Vocabulary Lesson Plan for "The Tell-Tale Heart" by Edgar Allan Poe

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Vocabulary List and Definitions

These words are listed in the order that they are presented within The Tell-Tale Heart story:

  • ACUTE - (adj.) keen, sharp
  • DISSIMILATION - (n) diguise
  • VEXED - (v) distress, bother
  • PROFOUND - (adj.) intellectually, thoughtful
  • SAGACITY- (n) brightness, ingenuity
  • STIFLED - (v) restrained, squelched
  • SUPPOSITIONS - (n) guess, belief
  • CREVICE - (n) crack, gap
  • TATTOO - (n) continuous drumming
  • WANED - (v) diminish, lessen
  • SCANTLINGS - (n) beam of wood
  • DEPUTED - (v) authorize, commission
  • AUDACITY - (n) recklessness, daring
  • SINGULARLY - (adv) especially, exceptionally
  • FLUENTLY - (adv) easily
  • VEHEMENTLY - (adv) fiercely, violently
  • GESTICULATIONS - (n) gesture
  • DERISION - (n) mockery, disdain
  • HYPOCRITICAL - (adj) deceitful, pretending

Ideas for Teaching the Vocabulary

There are many ways to teach vocabulary, and I have found that the traditional method of having the student write the word down and then look it up before reading the story is not effective. Implementing that method is what I consider “busy work” and it doesn’t seem to help with vocabulary retention. Let’s discuss a few methods I’ve found to be much more effective.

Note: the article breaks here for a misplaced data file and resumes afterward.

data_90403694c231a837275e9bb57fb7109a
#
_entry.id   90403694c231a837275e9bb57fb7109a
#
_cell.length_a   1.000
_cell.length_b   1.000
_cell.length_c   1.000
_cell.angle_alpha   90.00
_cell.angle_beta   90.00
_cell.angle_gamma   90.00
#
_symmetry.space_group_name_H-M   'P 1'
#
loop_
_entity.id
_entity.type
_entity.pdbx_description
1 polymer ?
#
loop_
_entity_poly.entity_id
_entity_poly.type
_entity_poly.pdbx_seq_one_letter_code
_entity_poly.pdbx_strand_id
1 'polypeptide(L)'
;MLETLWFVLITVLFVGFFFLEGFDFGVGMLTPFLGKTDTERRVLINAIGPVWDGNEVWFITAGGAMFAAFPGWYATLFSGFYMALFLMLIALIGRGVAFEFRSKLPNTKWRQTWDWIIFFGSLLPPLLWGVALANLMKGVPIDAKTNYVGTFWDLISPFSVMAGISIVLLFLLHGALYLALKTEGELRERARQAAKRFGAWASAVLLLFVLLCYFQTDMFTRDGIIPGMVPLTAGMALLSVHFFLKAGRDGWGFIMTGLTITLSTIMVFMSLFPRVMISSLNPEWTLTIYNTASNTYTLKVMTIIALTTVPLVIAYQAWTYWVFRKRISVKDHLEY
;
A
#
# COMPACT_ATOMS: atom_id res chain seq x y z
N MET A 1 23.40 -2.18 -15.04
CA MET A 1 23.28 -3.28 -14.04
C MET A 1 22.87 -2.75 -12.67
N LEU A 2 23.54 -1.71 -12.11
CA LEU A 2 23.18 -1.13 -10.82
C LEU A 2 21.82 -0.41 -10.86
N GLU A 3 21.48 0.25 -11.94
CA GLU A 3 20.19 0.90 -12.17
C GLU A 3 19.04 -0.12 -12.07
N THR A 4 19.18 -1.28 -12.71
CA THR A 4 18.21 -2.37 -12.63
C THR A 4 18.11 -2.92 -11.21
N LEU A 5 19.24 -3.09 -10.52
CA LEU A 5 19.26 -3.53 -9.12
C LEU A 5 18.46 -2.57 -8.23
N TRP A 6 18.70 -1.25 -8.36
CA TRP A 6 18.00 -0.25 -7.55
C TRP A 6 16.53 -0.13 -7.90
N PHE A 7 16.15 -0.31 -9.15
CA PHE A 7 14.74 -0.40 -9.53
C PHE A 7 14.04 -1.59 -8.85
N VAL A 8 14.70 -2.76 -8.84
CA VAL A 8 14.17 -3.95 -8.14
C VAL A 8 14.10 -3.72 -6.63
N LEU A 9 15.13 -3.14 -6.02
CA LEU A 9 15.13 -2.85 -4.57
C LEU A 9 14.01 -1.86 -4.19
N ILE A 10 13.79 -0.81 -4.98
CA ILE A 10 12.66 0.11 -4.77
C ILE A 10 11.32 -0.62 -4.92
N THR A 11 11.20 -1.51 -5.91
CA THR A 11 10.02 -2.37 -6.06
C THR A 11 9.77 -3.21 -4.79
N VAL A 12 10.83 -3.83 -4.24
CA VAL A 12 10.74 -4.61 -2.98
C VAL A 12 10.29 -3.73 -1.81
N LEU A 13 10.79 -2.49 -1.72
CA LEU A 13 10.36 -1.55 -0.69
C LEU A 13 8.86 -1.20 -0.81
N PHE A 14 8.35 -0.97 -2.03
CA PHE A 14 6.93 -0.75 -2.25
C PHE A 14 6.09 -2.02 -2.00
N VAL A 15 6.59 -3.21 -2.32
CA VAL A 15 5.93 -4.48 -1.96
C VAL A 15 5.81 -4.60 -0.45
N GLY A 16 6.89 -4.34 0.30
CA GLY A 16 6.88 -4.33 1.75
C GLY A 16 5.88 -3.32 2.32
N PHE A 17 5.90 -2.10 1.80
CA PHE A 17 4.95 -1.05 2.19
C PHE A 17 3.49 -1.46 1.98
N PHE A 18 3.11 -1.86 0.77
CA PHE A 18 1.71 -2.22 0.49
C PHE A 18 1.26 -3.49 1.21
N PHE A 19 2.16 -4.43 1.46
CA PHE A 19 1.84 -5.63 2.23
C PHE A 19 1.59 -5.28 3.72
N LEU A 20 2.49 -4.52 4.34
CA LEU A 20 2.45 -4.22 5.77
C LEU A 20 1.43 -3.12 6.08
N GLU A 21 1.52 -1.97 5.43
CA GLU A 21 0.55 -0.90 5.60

Teaching Vocabulary in Context: What I love about teaching vocabulary in short stories, is that you can usually provide all students with their own paper copy of the story. This enables students to write on the document and annotate in the margins. You can copy and paste “The Tell-Tale Heart” from the Internet into a Microsoft Word document and then underline and bold the vocabulary contained in the list above.

This method of vocabulary instruction enables students to identify vocabulary within the context of the sentence. While reading the story aloud, stop at the vocabulary word and have students theorize possible synonyms within their groups or individually. The first few words model how to do this by re-reading the sentence and performing “think-aloud” with your students. That is, you verbally illustrate how YOU come up with the synonym of a word.

Ask your students, “What is going on with the character in this paragraph? What words surrounding are vocabulary word can give us possible clues to the meaning of the word?” Verbalizing the steps that you as the teacher implement to discover meaning, is an effective method of teaching students to do the same with foreign words or phrases. Only after students have done their best to analyze and identify a definition using context clues would I allow them to use a dictionary.

Vocabulary Games: After you have analyzed the entire story and identified the definitions, you may want to review students with this fun STICK IT TO VOCAB lesson plan. This is much more effective than simply memorizing the word. Since I do this activity several times a year, I require two packages of sticky notes per student. Sticky notes are part of their supply list and will enable you to do this lesson four or five times a year.